D’Angelo and Prat [7] described the following criteria for STUMP: tumor necrosis in typical leiomyoa; necrosis and ≥ 10 mitosis/10 HPF or remarkable diffuse atypia; remarkable diffuse or focal atypia and borderline mitosis; and hardly classified necrosis. Generally, STUMP diagnosis is decided after myomectomy or hysterectomy according to three histological criteria of the Stanford. If the tumor does not meet criteria for leiomyosarcoma, and has combinations of Stanford’s criteria, STUMP diagnosis is accurate.

Reported recurrence rate for STUMP is 7-27% [8, 9]. Tumor necrosis, degree of atypia and mitosis are correlated with malignant behavior, but relationship with recurrence is not clear. Because, the recurrence is observed in single or variable combinations and degrees of those [2-4, 8-12]. Therefore, it is not so easy to foresee biological behavior, metastatic potential or prognosis of STUMP. Recurrence tumor is either STUMP or leiomyosarcoma, and can occur in uterus, pelvis, retroperitoneum, lung, liver and bone [2, 3, 9-12]. In patients with STUMP, tumor growth is slower, and recurrence is often delayed for a mean of 51 months after the initial diagnosis. Furthermore, the clinical course is often delayed, with a median survival of 61.5 months [8]. Five years survival is 92-100% [4, 12]. In our study, mean follow-up duration was 63 months, and recurrence rate was 20%. Five patients were still alive, and four of them were disease-free. In our recurrence case, number of mitosis was 6, with moderate atypia and no necrosis. In this case, recurrence has been diagnosed after 11 months as STUMP.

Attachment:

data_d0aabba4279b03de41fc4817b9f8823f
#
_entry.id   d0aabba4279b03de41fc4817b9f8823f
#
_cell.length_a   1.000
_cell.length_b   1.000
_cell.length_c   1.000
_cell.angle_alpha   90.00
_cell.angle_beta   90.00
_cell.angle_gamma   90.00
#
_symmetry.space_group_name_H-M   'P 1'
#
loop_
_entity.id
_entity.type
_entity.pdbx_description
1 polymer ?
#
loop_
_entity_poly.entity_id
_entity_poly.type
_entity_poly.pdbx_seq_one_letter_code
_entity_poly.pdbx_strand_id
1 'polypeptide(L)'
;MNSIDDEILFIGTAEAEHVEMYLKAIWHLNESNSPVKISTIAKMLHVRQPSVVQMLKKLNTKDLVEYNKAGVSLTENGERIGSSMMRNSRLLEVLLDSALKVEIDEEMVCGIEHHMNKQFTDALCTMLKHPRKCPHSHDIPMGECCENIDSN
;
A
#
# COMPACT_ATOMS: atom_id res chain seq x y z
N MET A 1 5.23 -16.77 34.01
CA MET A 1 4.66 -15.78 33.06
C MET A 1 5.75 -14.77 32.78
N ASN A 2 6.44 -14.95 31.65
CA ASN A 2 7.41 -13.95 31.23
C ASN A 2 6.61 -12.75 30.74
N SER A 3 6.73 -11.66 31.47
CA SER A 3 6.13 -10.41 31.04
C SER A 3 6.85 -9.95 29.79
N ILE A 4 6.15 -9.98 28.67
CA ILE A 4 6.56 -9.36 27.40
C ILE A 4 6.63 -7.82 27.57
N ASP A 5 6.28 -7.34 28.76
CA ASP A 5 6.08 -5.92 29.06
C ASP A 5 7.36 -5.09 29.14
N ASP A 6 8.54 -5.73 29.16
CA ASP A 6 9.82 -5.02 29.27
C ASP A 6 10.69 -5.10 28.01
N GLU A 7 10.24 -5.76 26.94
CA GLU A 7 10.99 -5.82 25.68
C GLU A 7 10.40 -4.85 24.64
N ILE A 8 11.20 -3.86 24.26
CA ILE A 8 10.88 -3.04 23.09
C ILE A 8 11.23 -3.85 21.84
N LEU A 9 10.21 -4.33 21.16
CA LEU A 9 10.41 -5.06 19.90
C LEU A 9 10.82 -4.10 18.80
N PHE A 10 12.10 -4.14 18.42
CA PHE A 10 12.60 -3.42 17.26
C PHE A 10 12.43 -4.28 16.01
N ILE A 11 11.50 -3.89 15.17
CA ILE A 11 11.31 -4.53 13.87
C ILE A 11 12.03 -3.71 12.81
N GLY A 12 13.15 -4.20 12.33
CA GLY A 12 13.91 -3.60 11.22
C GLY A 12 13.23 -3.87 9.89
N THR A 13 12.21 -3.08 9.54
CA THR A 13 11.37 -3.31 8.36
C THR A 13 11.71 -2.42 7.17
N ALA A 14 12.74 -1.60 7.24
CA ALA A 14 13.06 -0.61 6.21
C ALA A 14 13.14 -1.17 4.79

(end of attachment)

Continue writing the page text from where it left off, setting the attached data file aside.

The recurrence ratio after hysterectomy and myomectomy is similar [2]. Recurrence rate after myomectomy is 6.6% [8]. In post-myomectomy STUMP diagnosis can be performed second myomectomy or hysterectomy according to patients condition. The patient’s age, fertility, pathological properties of tumor, number of recurrence, size and location of the tumor should be carefully considered before deciding the procedure. Successful pregnancy rate after myomectomy is 52% [8]. Patients who desire pregnancy should be informed about potential morbidity and mortality of tumor. Treatment options for recurrence in addition to surgery include adjuvant chemotherapy, radiotherapy, and progestins GnRH analogs [2-4, 8-11]. Our recurrence case was unmarried, 24 years old, and had multiple nodules with the biggest one being 12 cm, and we recommended surgery and adjuvant therapy after detailed briefing.

The patients should undergo baseline assessment and regular follow-up every 6 months for the first 5 years, then annual surveillance for the next 5 years [8]. Follow-up visits should consist of a history, general and pelvic examination, and imaging studies annually including chest radiography, pelvic ultrasound, MRI and/or PET-CT, to detect recurrences.

Conclusion

STUMP is a rare heterogenous tumor. All of the cases were operated with benign preoperative gynecological diagnosis and final diagnosis has been made histopathologically. It is not easy to foresee the biological behavior pattern and prognosis of STUMP. It is classified as an intermediate form histopathologically, so calling it benign or malignant for sure is not possible. We have limited literature information for STUMP. The final histopathological diagnosis is usually made according to Stanford criteria. Preoperatively, sonographic discrimination from leiomyoma or leiomyosarcoma is not possible definitely. Although our case number is limited, singulary, solidity, hyperechogenicity, heterogenocity and features of acoustic shadowing and margins can guide us to preoperative sonographic diagnosis. STUMP is clinically benign, but recurrence/metastasis after many years from operation can be seen, and those patients should be followed long term.


References▴Top